Art trail returns to Reepham, showcasing local artists

The Reepham & District Art Trail, part of North Norfolk Open Studios, returns this year from Saturday 25 May to Sunday 2 June with 15 local artists at nine venues covering Reepham, Wood Dalling, Corpusty and Foulsham.

Work by Alison Varley (left) and Sue Johnston (right)

The event will be a chance to meet the artists to talk about their work, as well as buying artwork directly from them.
All the artists will be offering original work for sale from their workshops, gardens and studios; many also produce prints and cards.
Formed in 2020 as an artists’ co-operative, North Norfolk Studios comprises more than 100 artists and makers, showcasing the wide-ranging ability and talent residing in this part of the country.
The artists have been organised into a number of trails, which this year covers an area from Castle Acre and Fakenham to Potter Heigham and Acle, as well as along the coast from Burnham Market to Happisburgh.
There will be a wide diversity of work to discover: paintings, prints, drawing, woodcraft, glass, metalwork, textiles, ceramics, sculpture, jewellery, mixed media, photography and furniture.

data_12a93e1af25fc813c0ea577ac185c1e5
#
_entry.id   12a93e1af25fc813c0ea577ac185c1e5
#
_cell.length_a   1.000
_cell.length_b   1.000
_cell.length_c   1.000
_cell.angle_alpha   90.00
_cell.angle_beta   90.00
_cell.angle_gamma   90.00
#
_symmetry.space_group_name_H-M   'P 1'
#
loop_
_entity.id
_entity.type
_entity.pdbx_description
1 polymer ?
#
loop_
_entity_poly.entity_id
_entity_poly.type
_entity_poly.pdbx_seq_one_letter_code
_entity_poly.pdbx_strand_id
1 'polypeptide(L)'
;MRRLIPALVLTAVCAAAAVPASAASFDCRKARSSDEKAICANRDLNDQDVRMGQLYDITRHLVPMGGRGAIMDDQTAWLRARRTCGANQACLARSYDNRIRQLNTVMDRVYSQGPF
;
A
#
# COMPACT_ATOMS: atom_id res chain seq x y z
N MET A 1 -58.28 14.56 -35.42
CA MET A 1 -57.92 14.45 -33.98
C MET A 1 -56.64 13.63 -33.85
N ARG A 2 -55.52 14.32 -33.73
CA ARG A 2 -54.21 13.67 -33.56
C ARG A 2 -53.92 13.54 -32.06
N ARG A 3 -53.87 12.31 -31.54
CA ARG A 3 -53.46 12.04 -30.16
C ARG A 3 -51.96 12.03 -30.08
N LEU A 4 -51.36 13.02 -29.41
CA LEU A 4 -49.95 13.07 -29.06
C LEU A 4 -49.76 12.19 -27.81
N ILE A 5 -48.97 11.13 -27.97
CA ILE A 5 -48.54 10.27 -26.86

Most studios are open daily from 10 am – 5 pm, although some are closed during the week. Details of participating artists, opening times and trail maps can be found on the NNS website.
A brochure will be available from early May in local libraries, shops and tourist offices. Download the Reepham & District Art Trail map HERE.
There will also be a taster exhibition showing the work of a selection of artists participating in the Reepham and District Art Trail at the Old Workshop Gallery, The Street, Corpusty NR11 6QP, from Wednesday 1 May to Sunday 2 June. This will be an opportunity to preview some of the work and plan your studio visits.
The Corpusty gallery will be open from 10 am – 5 pm, Wednesday to Saturday – and every day throughout the open studios period.
For more information about the Reepham & District Art Trail, please contact Carolyn Penney by email.

Work by Antje Ernestus (left) and Carolyn Penney (right)

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